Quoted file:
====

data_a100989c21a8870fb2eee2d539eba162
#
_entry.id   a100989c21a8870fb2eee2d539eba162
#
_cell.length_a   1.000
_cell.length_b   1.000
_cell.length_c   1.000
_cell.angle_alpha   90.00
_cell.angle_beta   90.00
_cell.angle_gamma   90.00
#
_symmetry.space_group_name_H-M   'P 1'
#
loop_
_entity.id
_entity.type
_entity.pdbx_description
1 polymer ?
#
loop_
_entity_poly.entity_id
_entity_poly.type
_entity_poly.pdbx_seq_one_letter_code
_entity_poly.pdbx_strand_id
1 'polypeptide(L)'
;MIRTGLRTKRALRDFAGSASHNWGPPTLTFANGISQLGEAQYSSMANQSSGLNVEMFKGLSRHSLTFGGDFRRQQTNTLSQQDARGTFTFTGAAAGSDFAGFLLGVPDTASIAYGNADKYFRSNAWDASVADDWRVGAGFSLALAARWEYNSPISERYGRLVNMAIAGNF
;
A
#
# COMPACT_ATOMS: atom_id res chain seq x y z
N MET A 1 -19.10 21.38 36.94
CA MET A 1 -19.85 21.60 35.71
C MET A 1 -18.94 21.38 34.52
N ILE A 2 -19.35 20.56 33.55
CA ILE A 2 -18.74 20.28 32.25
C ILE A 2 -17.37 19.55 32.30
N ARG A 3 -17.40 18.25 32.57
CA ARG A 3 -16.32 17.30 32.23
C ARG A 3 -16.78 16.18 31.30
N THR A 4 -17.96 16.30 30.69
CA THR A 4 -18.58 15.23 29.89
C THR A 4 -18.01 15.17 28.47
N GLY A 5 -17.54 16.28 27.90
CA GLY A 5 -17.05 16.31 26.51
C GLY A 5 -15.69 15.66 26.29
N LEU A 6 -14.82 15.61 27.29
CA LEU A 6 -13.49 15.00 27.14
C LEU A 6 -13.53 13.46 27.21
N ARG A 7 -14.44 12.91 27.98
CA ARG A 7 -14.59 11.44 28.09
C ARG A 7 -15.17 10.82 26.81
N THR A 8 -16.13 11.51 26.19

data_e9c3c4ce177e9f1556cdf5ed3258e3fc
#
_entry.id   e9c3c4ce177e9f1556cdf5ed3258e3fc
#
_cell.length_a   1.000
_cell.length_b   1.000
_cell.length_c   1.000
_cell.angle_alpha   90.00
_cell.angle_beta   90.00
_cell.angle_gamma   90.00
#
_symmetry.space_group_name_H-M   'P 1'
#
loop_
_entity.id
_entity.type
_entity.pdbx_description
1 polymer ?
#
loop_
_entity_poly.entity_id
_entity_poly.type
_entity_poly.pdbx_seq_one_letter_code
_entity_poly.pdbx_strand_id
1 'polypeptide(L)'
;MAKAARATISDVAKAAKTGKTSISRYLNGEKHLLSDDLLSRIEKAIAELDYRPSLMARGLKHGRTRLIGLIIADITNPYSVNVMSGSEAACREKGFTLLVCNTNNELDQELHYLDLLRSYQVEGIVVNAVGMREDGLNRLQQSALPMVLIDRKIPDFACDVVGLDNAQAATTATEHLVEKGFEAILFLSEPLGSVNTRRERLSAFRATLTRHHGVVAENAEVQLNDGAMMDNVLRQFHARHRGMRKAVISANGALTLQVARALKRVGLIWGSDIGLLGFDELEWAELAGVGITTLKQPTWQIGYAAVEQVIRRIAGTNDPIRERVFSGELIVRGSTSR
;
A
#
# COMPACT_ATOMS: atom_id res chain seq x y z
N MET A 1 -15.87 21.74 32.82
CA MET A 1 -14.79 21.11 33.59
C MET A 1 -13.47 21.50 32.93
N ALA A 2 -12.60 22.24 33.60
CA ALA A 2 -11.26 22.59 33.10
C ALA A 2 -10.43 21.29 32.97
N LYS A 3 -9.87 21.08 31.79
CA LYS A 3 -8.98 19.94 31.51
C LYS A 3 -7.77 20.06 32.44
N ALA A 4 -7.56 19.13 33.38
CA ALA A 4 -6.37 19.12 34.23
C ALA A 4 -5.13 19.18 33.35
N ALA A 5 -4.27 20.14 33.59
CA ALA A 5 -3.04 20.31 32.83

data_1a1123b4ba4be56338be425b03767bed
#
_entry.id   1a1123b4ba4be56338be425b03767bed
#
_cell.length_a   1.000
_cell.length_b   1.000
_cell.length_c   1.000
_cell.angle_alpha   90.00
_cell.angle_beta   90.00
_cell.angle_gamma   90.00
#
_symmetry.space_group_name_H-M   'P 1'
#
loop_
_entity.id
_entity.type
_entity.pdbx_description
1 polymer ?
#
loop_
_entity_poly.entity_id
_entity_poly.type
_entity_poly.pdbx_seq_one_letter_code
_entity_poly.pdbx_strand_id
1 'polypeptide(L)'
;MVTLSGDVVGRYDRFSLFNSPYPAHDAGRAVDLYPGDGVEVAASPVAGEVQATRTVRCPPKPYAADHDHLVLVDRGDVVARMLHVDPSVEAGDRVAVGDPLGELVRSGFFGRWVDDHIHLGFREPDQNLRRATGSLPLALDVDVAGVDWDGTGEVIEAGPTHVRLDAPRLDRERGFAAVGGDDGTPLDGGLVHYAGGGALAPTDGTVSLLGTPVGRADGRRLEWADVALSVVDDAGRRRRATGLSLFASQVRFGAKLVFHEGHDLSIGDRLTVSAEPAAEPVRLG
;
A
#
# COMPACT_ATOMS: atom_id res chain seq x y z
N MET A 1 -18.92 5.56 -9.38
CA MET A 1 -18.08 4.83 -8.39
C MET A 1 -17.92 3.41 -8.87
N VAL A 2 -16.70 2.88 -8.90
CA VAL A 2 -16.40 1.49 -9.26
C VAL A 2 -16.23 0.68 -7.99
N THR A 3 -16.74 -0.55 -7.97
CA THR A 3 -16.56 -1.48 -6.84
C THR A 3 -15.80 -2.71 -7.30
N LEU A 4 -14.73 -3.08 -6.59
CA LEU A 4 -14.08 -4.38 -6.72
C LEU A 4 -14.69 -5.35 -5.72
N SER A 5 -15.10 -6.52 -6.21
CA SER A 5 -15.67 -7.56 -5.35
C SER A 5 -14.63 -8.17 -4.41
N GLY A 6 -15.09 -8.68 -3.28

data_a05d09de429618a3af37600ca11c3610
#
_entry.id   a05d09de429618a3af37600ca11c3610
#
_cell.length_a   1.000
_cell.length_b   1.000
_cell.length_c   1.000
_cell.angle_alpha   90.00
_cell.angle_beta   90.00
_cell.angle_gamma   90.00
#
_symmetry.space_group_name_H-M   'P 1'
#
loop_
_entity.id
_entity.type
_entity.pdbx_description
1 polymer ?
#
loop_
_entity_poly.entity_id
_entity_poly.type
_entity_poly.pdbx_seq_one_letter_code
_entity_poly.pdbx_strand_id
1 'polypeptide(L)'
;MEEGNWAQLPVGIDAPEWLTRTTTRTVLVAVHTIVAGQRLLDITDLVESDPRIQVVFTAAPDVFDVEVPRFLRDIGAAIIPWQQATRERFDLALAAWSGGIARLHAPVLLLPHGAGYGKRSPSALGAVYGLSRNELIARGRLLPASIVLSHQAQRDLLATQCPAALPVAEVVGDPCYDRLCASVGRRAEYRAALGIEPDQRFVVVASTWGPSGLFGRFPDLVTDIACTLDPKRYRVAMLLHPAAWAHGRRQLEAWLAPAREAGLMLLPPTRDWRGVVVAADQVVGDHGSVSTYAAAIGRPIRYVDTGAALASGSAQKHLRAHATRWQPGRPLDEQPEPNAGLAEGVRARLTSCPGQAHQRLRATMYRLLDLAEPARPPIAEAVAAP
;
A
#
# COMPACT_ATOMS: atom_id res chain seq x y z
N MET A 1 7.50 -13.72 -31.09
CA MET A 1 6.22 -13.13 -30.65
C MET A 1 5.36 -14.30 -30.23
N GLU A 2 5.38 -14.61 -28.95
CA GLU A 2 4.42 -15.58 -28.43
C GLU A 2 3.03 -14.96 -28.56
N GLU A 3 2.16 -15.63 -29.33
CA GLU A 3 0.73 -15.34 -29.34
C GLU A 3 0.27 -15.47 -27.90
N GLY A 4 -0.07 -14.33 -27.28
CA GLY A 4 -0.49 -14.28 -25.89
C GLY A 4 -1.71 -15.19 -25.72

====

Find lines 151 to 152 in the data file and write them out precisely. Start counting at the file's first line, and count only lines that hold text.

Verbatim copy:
_cell.angle_beta   90.00
_cell.angle_gamma   90.00